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Ambrose v. Colvin

United States District Court, Fourth Circuit

August 15, 2013

TOMMIE L. AMBROSE
v.
CAROLYN W. COLVIN Acting Commissioner of Social Security

MEMORANDUM OPINION

JILLYN K. SCHULZE, Magistrate Judge.

Plaintiff Tommie L. Ambrose brought this action pursuant to 42 U.S.C. § 405(g) for review of a final administrative decision of the Commissioner of Social Security (Commissioner) denying his claim for disability insurance benefits (DIB) under the Social Security Act (the Act), 41 U.S.C. §§ 401-433. Both parties' motions for summary judgment are ready for resolution and no hearing is deemed necessary. See Local Rule 105.6. For the reasons set forth below, Ambrose's motion for summary judgment will be denied and the Commissioner's motion for summary judgment will be granted.

1. Background.

Ambrose applied for DIB benefits on March 20, 2007, seeking a period of disability beginning on September 2, 2000. (R. 105). The application was denied initially and upon reconsideration. An Administrative Law Judge (ALJ) held a hearing on January 21, 2011, at which Ambrose was represented by counsel and amended his onset date to April 22, 2007. (R. 133). On February 22, 2011, the ALJ found that Ambrose was not disabled within the meaning of the Act, (R.16), and the Appeals Council denied his request for review. (R.1). Thus, the ALJ's determination became the Commissioner's final decision.

2. ALJ's Decision.

The ALJ evaluated Ambrose's claims using the five-step sequential process set forth in 20 C.F.R. § 404.1520. First, the ALJ determined that Ambrose had not engaged in substantial gainful activity from April 22, 2007, the alleged onset date, through December 31, 2007, his date last insured. (R. 11). At step two, the ALJ concluded that Ambrose suffered from chronic right knee and hip pain which were severe impairments. (R. 11). At step three, the ALJ determined that Ambrose did not have an impairment or combination of impairments that met or medically equaled any of the listed impairments in 20 C.F.R. Part 404, Subpart P, Appendix 1. (R. 12). Further, the ALJ found that Ambrose had the Residual Functional Capacity (RFC) to perform sedentary work through the date last insured, but required a sit/stand option, cannot climb ropes, ladders or scaffolds, can stoop occasionally, and has moderate difficulties in concentration, persistence and pace due to pain, which limits him to unskilled tasks. Id. At step four, the ALJ found that Ambrose was unable to perform any past relevant work. (R. 14). At step five, the ALJ found, based on testimony from a vocational expert (VE), that jobs exist in significant numbers in the national economy that Ambrose could perform. As a result, the ALJ determined that Ambrose was not disabled within the meaning of the Act. (R. 15-16).

3. Standard of Review.

The role of this court on review is to determine whether substantial evidence supports the Commissioner's decision and whether the Commissioner applied the correct legal standards. 42 U.S.C. § 405(g); Pass v. Chater, 65 F.3d 1200, 1202 (4th Cir. 1995). Substantial evidence is defined as "such relevant evidence as a reasonable mind might accept as adequate to support a conclusion.'" Richardson v. Perales, 402 U.S. 389, 401 (1971) (quoting Consolidated Edison Co. v. NLRB, 305 U.S. 197, 229 (1938)). It is more than a scintilla, but less than a preponderance, of the evidence presented. Shively v. Heckler, 739 F.2d 987, 989 (4th Cir. 1984). It is such evidence that a reasonable mind might accept to support a conclusion, and must be sufficient to justify a refusal to direct a verdict if the case were before a jury. Hays v. Sullivan, 907 F.2d 1453, 1456 (4th Cir. 1990). This court cannot try the case de novo or resolve evidentiary conflicts, but rather must affirm a decision when it is supported by substantial evidence. Id.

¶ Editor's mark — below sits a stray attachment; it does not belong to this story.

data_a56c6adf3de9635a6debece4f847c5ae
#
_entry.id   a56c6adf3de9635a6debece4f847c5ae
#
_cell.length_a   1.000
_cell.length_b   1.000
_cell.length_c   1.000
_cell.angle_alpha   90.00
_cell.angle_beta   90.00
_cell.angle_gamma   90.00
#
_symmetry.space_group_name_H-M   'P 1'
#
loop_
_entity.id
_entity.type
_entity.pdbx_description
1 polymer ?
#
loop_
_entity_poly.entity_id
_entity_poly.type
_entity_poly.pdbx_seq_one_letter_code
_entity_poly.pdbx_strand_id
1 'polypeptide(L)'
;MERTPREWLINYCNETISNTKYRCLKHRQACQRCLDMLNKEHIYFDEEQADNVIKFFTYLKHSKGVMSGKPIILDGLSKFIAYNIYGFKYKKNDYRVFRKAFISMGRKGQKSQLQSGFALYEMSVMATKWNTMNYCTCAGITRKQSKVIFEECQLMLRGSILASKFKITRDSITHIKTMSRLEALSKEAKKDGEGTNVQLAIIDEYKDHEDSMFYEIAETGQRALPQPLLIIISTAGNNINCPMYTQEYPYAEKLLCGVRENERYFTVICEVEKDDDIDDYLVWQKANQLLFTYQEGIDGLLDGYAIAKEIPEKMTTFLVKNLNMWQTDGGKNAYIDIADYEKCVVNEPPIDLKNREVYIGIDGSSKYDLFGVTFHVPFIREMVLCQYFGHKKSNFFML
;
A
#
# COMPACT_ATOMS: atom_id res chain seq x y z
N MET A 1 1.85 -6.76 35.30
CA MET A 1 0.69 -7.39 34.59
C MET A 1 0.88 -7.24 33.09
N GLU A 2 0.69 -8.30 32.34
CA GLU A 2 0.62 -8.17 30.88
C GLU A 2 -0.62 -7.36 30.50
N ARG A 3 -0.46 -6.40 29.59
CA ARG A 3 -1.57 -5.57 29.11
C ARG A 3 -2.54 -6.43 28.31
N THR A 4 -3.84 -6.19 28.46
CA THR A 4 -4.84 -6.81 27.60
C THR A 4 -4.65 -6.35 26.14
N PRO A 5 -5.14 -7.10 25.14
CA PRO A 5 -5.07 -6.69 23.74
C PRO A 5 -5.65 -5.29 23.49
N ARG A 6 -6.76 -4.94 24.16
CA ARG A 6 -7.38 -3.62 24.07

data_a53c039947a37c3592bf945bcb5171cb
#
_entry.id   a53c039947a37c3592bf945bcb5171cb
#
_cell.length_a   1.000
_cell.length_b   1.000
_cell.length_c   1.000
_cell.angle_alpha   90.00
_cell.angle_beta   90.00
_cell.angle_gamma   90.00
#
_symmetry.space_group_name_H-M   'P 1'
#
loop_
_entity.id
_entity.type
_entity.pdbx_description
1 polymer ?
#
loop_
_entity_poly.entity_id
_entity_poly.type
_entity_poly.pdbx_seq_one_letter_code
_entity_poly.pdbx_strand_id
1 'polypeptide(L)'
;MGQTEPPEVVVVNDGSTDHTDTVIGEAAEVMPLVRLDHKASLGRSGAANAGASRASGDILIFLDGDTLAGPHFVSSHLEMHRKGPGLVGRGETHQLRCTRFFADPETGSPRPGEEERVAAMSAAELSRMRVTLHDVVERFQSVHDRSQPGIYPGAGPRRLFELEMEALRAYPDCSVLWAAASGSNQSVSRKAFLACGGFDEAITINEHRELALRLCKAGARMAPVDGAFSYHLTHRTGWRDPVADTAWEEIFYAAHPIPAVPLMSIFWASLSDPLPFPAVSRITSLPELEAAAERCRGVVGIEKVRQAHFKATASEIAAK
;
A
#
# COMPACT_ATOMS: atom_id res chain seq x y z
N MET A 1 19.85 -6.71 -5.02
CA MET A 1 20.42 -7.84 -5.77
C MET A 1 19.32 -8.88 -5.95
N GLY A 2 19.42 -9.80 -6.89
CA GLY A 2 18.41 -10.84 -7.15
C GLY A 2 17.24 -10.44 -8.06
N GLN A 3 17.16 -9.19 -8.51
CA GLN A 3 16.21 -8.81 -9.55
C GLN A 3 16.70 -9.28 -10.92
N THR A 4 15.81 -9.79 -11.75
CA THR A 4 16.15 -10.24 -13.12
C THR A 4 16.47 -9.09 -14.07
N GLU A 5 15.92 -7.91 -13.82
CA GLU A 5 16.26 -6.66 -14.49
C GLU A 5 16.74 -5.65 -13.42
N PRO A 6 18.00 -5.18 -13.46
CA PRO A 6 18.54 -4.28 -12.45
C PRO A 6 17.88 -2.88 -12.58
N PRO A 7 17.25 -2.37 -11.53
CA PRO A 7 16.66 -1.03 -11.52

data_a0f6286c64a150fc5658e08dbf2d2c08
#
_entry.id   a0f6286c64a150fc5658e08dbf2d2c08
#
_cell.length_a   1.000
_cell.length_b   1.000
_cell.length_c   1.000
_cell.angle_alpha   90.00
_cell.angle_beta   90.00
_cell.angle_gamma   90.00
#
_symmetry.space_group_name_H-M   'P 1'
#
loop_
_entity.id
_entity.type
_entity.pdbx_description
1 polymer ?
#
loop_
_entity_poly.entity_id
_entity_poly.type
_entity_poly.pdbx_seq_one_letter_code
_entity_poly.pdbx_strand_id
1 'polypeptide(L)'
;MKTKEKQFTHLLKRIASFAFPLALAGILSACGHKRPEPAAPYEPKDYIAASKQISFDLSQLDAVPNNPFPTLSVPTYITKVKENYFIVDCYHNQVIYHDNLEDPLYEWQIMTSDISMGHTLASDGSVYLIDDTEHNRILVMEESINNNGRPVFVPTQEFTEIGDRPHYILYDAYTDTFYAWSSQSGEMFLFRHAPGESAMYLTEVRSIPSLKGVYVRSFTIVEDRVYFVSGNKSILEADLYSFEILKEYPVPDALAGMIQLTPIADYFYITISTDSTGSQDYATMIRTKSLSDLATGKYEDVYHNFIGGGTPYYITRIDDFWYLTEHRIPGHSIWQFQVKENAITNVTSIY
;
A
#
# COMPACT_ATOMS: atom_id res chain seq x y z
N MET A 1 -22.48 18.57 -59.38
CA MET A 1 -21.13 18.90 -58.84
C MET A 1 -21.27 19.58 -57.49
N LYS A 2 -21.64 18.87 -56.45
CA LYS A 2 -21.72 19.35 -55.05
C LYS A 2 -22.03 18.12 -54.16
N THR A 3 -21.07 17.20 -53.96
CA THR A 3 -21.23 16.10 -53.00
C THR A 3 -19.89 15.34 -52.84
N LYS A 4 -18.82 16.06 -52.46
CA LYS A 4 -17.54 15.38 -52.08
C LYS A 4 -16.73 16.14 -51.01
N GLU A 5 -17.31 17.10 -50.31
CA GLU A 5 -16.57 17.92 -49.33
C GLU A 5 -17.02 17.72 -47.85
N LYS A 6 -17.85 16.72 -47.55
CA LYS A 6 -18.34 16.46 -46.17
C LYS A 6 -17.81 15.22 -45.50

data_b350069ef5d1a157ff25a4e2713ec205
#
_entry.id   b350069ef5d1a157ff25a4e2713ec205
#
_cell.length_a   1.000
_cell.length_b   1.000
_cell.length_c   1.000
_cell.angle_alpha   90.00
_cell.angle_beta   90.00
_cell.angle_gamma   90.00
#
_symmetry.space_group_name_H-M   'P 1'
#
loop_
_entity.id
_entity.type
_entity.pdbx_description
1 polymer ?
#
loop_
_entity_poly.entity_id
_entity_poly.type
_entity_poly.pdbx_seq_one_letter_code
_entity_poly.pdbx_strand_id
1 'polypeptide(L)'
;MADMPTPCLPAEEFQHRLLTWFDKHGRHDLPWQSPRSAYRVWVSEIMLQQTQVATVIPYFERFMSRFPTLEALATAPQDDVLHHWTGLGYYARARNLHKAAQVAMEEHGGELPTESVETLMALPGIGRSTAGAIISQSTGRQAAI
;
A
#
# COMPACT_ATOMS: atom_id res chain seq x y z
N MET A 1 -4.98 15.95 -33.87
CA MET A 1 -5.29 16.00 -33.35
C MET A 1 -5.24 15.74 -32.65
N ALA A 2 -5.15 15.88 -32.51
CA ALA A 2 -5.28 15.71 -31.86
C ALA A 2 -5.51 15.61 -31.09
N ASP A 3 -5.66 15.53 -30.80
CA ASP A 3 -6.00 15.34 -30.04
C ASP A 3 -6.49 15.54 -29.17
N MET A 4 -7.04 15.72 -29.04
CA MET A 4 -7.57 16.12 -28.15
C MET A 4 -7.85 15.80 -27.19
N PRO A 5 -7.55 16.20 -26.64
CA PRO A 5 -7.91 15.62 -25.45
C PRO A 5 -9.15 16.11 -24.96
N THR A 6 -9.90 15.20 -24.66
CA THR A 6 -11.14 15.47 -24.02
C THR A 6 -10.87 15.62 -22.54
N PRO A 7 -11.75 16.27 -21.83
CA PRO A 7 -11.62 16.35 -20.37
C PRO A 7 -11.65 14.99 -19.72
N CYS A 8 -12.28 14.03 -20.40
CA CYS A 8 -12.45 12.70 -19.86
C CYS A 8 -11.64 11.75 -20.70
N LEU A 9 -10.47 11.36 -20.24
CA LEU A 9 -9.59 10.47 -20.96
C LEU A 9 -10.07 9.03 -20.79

4. Discussion.

Ambrose claims that the ALJ failed to properly compare his medical evidence to the Listing of Impairments (LOI) in 20 C.F.R., Part 404, Subpart P, Appendix 1. Second, Ambrose claims that the ALJ improperly weighed the medical opinion evidence, failing to give proper weight to the opinions of his treating physicians. Finally, Ambrose claims that the ALJ erroneously assessed his subjective complaints of pain.

A. Comparison to Listing of Impairments.

Ambrose claims that the ALJ erred in finding that he did not meet or medically equal the impairments in Section 1.02A of the LOI. This listing required him to demonstrate dysfunction of a joint, characterized by gross anatomical deformity and chronic joint pain and stiffness, with signs of limitation of motion, such that the dysfunction resulted in an inability to ambulate effectively. He was also required to present findings of joint space narrowing, bony destruction, or ankylosis of the affected joint. 20 C.F.R. Pt. 404, Subpt. P, App. 1 § 1.02A.

When there is "ample evidence in the record to support a determination that the claimant's impairment meets or equals one of the listed impairments, " the ALJ must identify the relevant impairment or impairments in the LOI and "compare each of the listed criteria to the evidence of the claimant's symptoms." Ketcher v. Apfel, 68 F.Supp.2d 629, 645-47 (D. Md. 1999) (citing Cook v. Heckler, 783 F.2d 1168 (4th Cir. 1986)); see also McCall v. Astrue, 2011 U.S. Dist. LEXIS 64402 at *4-5 (D. Md. 2011). Section 1.02, in relevant part, provides the following:

1.02 Major dysfunction of a joint(s) (due to any cause): Characterized by gross anatomical deformity (e.g., subluxation, contracture, bony or fibrous ankylosis, instability) and chronic joint pain and stiffness with signs of limitation of motion or other abnormal motion of the affected joint(s), and findings on appropriate medically acceptable ...

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